Jamie Gray

Jamie Gray is a business reporter for the New Zealand Herald and APNZ wire agency

British phone answering service in Auckland grows

British High Commissioner Vicki Treadell (left) with team leader Rachel Jarvis at the Moneypenny call centre in Takapuna yesterday. Picture / Sarah Ivey
British High Commissioner Vicki Treadell (left) with team leader Rachel Jarvis at the Moneypenny call centre in Takapuna yesterday. Picture / Sarah Ivey

Opening a New Zealand office has proven to be a successful experiment for the British 24-hour a day telephone answering service, Moneypenny.

The Auckland branch in Takapuna was originally set up to serve only British clients overnight but it has grown to take on more Britons who have offices in other parts of the world.

The company is the largest British telephone answering company, handling around 30,000 calls a day for 6000 businesses from sole traders to multinational corporations.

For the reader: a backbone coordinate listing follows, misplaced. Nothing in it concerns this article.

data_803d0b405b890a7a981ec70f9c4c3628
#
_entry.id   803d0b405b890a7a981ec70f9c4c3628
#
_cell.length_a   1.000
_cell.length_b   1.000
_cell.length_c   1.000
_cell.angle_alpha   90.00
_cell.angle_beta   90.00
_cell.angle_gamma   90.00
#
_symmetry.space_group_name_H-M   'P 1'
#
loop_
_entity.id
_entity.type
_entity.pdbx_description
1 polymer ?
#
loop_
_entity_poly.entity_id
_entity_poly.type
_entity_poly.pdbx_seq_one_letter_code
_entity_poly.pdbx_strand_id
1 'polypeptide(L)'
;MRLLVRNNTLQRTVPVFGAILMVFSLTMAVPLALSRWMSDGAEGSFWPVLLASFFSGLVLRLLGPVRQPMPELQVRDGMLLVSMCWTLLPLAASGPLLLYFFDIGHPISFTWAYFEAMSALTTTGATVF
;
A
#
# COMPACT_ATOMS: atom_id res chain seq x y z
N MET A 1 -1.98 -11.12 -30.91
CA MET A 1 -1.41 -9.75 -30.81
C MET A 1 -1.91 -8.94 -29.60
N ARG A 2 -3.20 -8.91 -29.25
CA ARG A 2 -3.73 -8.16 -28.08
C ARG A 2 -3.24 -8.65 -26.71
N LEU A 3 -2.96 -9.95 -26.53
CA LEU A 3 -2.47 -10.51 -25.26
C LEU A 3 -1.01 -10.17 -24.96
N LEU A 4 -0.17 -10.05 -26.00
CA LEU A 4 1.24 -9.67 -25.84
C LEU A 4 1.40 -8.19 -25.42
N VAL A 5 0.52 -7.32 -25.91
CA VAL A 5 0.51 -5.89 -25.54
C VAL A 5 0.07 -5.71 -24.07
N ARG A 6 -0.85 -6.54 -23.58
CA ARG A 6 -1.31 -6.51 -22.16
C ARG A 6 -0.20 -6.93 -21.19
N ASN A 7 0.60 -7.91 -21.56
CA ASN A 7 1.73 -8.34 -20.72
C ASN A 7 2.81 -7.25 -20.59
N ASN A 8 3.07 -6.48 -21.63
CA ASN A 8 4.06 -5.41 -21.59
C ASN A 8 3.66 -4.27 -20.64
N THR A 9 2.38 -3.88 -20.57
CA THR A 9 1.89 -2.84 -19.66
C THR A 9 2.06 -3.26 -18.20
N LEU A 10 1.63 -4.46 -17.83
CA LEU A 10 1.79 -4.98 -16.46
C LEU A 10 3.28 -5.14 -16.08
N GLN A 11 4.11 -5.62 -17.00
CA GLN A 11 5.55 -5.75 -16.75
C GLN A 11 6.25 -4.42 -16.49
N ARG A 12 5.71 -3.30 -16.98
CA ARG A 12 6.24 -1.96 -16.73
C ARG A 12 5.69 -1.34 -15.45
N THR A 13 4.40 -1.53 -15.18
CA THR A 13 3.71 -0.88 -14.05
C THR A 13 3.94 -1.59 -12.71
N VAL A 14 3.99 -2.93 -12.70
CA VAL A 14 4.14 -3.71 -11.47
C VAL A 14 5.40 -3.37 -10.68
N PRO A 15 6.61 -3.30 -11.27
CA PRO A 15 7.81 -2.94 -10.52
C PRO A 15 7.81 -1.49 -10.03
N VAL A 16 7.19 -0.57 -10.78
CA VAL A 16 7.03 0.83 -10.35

The British High Commissioner, Vicki Treadell, who yesterday visited Moneypenny's office in Takapuna, said she was surprised more businesses did not take advantage of the different timezones between the two countries.

"This is the perfect 24-7 platform, given our exact opposite day and night dynamics," Treadell said.

Moneypenny managing director Glenn Jackson said the company differed from the standard call centre concept. He said the service was personalised to the extent that a caller should not be able to distinguish between Moneypenny and the client's own switchboard.

The company employs teams from Britain on a four-day-on four-days-off basis in their Takapuna hub answering those calls and has hired two local staff.

Jackson said from Britain that the idea to open up shop in New Zealand came from a reluctance of staff to volunteer for a night shift. When the idea of running a night shift from New Zealand came up, it became "a no brainer".

There was now a waiting list of 45 wanting to do a six-month stint here, Jackson said.

He said there was no cost advantage - running the New Zealand operation was slightly more expensive - but that it came down to an issue of quality.

Jackson said Moneypenny chose Auckland because of its good fibre and internet connectivity. On the phone, there is only a slight delay to telephone conversations between the two countries, he said. APNZ

- NZ Herald

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